Wednesday, June 10, 2009

Sweet! (CHAD Sweet.) Revisiting the Chertoff Group

Homeland Security by Derek Purdy used under a Creative Commons License

My analytics show a spike in hits related to Chad Sweet, who is an associate of former U.S. Department of Homeland Security Secretary Michael Chertoff. I blogged about Sweet and Chertoff's new venture on March 30, but at the time the Chertoff Group's website was not ready for prime time (or, for security folks, "3 am"). It is now.

Interestingly enough, the contents of the website are very compartmentalized. Rather than getting one view of the services they provide, you need to go to separate pages for risk management, crisis management, and merger and acquisition advice. Similarly, there are separate biographies for each of the principals. I wonder if this website organization is a holdover from the principals' security experience, in which people are only told what they need to know and operations are kept separate to prevent leaks and contamination.

So anyways, since my readers seem to be interested in Chad C. Sweet, I took a peek at his biography. Excerpts:

At the Department of Homeland Security, Chad Sweet worked directly with Secretary Michael Chertoff to restructure and optimize the flow of information between the CIA, FBI and other members of the national security community and DHS. Mr. Sweet also supported the Secretary during numerous operations to detect, disrupt and respond to terrorist plots both in the United States and overseas, including the August 2006 US/UK liquid explosives plot, the March 2007 Fort Dix Six plot, the June 2007 JFK Aiport plot and other incidents that remain classified.

No mention of the Madrid train bombing, but that investigation was not primarily a DHS one, but one from another agency. But his earlier resume is interesting. Check this:

After having helped to fight the threat of Communism during his tenure at the CIA, Mr. Sweet left the Agency in the early 90s and began a career in finance.

I'll grant that Sweet left finance several years ago, but there's a bit of irony inasmuch as the finance sector is becoming significantly dependent on government handouts. For purist capitalists, that sounds like Communism invading the country from within.

Back to today. I never did figure out why there was a sudden surge of interest in Chad Sweet, but I did find this April interview with Michael Chertoff in which he discussed the Chertoff Group.

[R]ight now it’s myself as chairman and founding principal, Mike Hayden, Paul Schneider who was, as you know, my deputy before that was head of acquisition for NSA and the Navy in the Clinton administration, Admiral Jay Cohen, who was head of technology and before that head of technology for the Navy, and Charlie Allen, of course, who was our head of intelligence and before that was pretty much head of everything you could be for the CIA and was head of national collections. Finally, Chad Sweet, who was my chief of staff, a former Goldman Sachs banker and before that a government person, is our chief operating officer. A person who is hands-on and chief of operations.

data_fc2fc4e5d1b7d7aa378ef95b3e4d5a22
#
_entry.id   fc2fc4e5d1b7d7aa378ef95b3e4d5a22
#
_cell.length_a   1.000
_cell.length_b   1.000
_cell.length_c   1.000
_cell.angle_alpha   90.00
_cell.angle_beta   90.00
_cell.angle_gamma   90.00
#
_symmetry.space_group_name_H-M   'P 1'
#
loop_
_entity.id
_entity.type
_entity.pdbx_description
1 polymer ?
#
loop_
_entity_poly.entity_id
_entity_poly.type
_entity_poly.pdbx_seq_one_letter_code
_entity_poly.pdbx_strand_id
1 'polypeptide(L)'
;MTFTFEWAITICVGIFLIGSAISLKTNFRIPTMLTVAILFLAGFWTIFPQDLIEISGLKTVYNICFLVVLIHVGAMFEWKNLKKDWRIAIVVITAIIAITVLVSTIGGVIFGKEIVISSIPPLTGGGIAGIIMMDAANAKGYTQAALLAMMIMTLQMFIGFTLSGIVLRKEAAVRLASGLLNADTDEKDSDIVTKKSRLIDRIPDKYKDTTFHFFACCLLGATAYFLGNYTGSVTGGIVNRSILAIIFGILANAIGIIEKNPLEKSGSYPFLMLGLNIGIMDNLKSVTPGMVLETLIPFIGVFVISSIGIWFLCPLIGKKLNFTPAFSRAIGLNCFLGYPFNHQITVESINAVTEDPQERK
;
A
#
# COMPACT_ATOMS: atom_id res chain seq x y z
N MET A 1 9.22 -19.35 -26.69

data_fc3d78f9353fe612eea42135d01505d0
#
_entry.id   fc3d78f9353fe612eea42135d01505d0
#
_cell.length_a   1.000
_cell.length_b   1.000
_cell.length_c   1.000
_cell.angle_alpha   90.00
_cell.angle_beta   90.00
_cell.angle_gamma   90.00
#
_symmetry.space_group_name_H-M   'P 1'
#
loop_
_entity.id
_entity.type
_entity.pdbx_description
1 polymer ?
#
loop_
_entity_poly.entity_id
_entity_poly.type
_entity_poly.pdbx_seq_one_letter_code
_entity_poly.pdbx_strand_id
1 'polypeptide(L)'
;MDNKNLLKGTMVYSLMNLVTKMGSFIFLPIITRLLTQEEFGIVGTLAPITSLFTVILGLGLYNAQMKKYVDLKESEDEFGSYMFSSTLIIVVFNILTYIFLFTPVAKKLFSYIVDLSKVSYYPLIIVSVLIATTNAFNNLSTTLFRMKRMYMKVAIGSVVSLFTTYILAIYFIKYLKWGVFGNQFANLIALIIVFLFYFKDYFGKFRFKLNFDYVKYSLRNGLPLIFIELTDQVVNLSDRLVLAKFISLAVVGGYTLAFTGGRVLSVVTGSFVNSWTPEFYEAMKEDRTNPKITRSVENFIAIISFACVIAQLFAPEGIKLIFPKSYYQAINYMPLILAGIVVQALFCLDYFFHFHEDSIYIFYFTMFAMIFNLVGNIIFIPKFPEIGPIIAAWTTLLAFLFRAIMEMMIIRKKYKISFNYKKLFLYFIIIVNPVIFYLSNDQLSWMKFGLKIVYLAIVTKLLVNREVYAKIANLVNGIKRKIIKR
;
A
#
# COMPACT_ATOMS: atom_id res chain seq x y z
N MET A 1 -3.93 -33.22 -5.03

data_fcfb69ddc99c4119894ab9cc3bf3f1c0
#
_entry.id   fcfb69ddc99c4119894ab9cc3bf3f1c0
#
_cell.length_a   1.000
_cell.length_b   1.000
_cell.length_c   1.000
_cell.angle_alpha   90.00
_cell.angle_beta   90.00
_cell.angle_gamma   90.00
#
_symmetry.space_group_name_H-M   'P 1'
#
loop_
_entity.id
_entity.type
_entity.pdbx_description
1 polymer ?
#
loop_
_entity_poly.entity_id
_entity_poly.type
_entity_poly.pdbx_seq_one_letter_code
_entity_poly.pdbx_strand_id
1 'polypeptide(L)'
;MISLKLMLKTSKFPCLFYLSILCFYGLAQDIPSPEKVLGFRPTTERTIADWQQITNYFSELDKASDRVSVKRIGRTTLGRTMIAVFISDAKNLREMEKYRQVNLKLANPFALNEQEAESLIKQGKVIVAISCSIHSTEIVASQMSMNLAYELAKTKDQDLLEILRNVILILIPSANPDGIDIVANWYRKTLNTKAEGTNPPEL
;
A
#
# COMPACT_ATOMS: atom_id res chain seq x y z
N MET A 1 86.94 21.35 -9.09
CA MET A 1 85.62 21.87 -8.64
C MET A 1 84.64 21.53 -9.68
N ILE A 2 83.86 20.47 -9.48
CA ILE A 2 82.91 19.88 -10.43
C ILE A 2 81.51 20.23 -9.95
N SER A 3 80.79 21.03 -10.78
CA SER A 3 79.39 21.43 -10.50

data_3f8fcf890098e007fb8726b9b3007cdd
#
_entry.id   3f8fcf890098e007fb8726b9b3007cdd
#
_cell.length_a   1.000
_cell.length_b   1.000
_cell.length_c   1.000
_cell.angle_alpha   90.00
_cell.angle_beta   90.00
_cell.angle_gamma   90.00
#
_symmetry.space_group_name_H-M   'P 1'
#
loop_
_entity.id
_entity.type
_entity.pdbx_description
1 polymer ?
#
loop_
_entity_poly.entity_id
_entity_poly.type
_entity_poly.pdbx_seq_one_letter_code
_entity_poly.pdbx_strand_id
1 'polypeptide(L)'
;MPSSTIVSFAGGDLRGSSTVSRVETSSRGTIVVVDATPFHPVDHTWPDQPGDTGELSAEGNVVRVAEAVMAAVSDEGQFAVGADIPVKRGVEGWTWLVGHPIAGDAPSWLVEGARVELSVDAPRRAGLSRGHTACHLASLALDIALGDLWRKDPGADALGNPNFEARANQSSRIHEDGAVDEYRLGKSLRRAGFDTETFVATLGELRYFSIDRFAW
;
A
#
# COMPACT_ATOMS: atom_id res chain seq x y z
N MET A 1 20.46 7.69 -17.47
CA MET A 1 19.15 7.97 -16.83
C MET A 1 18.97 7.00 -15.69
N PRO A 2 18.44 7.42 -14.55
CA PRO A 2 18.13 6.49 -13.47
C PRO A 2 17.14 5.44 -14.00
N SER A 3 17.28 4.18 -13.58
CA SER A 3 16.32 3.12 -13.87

The idea is that we wanted to bring together a really unparalleled team of experienced homeland security architects and people who could look at the issue of homeland security as broadly as possible, including the intelligence side, the acquisition side, the technology side, the policy side and the operations side. And among the six of us we pretty much have all of those things in DHS, in DoD, and the Department of Justice, law enforcement and finally, in the intelligence community. So we have pretty much every element of homeland security covered.

Well, every element of homeland security except for private sector experience - it appears that Sweet is the only one with significant private sector knowledge, and even that was only gained in a decade between two government stints. Let's face it - it sounds like I have more homeland security private sector experience than any one principal in the Chertoff Group. (Not that I'm submitting my resume to them or anything.)

But then again, that's how the government game is played these days - when dealing with the government, experience in working with the government is much more important than experience in working with the private sector.

Again, for purist capitalists, that sounds like Communism invading the country from within.
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